And the health care thing: my knee-jerk reaction was thinking this was a good idea, until I read the comment about choices affecting premiums – once there is a precedent for this, things will go in all sorts of bad directions, and will end up encroaching on things that aren’t choices at all (for most people). haven’t thought it through thoroughly, but the things that come to mind are gender/sexuality/sexual orientation -catch an STI/get pregnant? “sucks to be you, that stuff isn’t covered since it’s a direct result of your choice” (to engage in sexual activity, to pick a partner that is infected/fertile, not use safe sex practices (and try and prove you did…))
    After all, this is the industry that had considered rape and sexual assault ‘previously existing conditions’ – do you really think they wont take advantage of this?

    I feel the best way to fight this thing is through education, not a quick easy method, but not much chance of infringing on people’s rights, and, well, when isn’t education good?

  13. On the article: Do birth control pills cause weight gain? New research says no.

    This is a press release. It’s worded to gain attention. It is interesting to question the long held notions, but this study alone isn’t sufficient to prove anything either way.

    It’s done in rhesus macaque monkeys, while they are pretty close to humans, they are not humans. Time and time again we’ve seen studies that show promise in animals don’t always translate to humans.

  14. @daedalus2u: “If there is a large group of women there is a pretty good incentive for the alpha male to kill any other males that might be around.”

    If it’s a large group of females, any single male will spend littery all his time fending off other males, until he drops from exhaustion. More likely they’d form a clique of stronger males, but then you’re down to multiple males again. And the females may well get tired of his lack of contribution to food production and drive him off.

    A male having a small harem of two or three females I could see.

    One other problem I see with the synchronization theory is I’ve never heard of women working together synchronizeing. Of course I may simply have not heard about it.

  15. @weatherwax: Male lions don’t just “fend off” other males, they kill them. Once you kill a male you don’t need to fend him off any more.

    In deer, the females all ovulate at once in the fall, and the alpha male does spend all his time fending off other males such that he doesn’t eat and may not survive the winter, but the progeny that he left in the females do survive.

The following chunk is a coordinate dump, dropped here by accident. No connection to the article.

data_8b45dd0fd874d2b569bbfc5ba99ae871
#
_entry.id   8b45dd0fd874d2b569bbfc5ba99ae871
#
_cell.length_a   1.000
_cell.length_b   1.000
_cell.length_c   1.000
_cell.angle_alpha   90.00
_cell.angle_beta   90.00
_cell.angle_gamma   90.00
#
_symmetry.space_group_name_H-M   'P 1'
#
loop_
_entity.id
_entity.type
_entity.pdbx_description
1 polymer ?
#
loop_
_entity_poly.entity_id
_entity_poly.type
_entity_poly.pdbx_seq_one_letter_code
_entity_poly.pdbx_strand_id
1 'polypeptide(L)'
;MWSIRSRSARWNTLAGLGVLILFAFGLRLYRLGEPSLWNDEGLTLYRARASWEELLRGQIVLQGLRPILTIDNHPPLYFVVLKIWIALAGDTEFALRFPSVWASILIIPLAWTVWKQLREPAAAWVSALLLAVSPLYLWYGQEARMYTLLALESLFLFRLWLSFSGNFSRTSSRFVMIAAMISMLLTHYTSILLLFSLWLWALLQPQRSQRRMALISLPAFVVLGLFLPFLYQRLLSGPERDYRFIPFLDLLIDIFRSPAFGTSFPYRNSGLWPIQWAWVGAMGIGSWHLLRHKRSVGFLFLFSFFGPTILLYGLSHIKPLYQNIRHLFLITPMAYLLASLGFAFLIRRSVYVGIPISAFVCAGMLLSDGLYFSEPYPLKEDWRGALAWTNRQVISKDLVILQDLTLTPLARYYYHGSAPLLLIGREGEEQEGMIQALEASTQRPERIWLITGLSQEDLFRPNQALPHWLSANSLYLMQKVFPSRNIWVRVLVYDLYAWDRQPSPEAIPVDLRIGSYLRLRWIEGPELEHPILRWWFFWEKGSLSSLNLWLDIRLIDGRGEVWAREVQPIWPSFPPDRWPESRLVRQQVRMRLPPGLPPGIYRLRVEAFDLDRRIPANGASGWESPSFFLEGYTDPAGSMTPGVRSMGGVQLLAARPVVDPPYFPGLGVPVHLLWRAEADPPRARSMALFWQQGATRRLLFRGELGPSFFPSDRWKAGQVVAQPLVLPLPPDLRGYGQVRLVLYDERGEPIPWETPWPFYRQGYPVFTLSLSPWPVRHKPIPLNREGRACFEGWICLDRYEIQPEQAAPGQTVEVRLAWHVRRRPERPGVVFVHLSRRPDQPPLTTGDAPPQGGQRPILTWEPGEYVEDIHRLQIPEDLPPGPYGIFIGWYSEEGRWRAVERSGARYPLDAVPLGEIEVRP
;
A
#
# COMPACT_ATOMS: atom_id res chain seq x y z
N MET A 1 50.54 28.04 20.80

Maybe synchronization of ovulation evolved so that a single male couldn’t monopolize all the females unless he was really good, like in deer. I doubt that because humans have a much longer time of infancy where they require adult care. The critical survival bottle neck in humans isn’t getting pregnant, it is surviving infancy.

  16. Again, males lions operate in pairs and threes, and they only control a pride for on average 18 months before they get deposed and killed or driven off to die.

    Deer don’t unsually form tight herds in the wild, just small groups, so a male can’t dominate that many. Elk, which do form large herds that a male monoplolizes as long as he can, come into estrous in order of dominance, so the male can fertilize as many as he can.

    So the flip side, in suport of your argument, is that if one male can drive off all the other males, he’s the daddy you want. As long as he’s contributing the food production, which is neccesary in humans.

  17. On the women synchronizing, aren’t there some countries with female submarine crews? Wouldn’t those, with female crews and recycled air, be the ideal place to test such a hypothesis?

  18. Is there any evidence that human males used to be like male lions or sea lions collecting big herds of women and driving off all the other males? In more recent evolutionary history wouldn’t there have been a greater benefit for groups of human males to cooperate for hunting food, protecting from predators and driving smaller groups of competing humans away from desirable resources ,making more males in a group desirable.

  19. Hello, Skepchicks et al. I haven’t been around here much in quite some time. I just had one of my blog posts, where I reprinted a letter from Elyse about anti-vax, resurrected by George. George seems to think he’s going to show up with the once and for all crushing argument against vaccinations.

    This meme seems as if it will never die.

    Thanks for the link to CNN about it.

  20. Are pheromones the only possible means by which females could synchronize their mentrual cycle?

    Also, would it be more interesting to create one giant black hole of PMS once a month rather than at any one time having someone in a bad mood making everyone unhappy?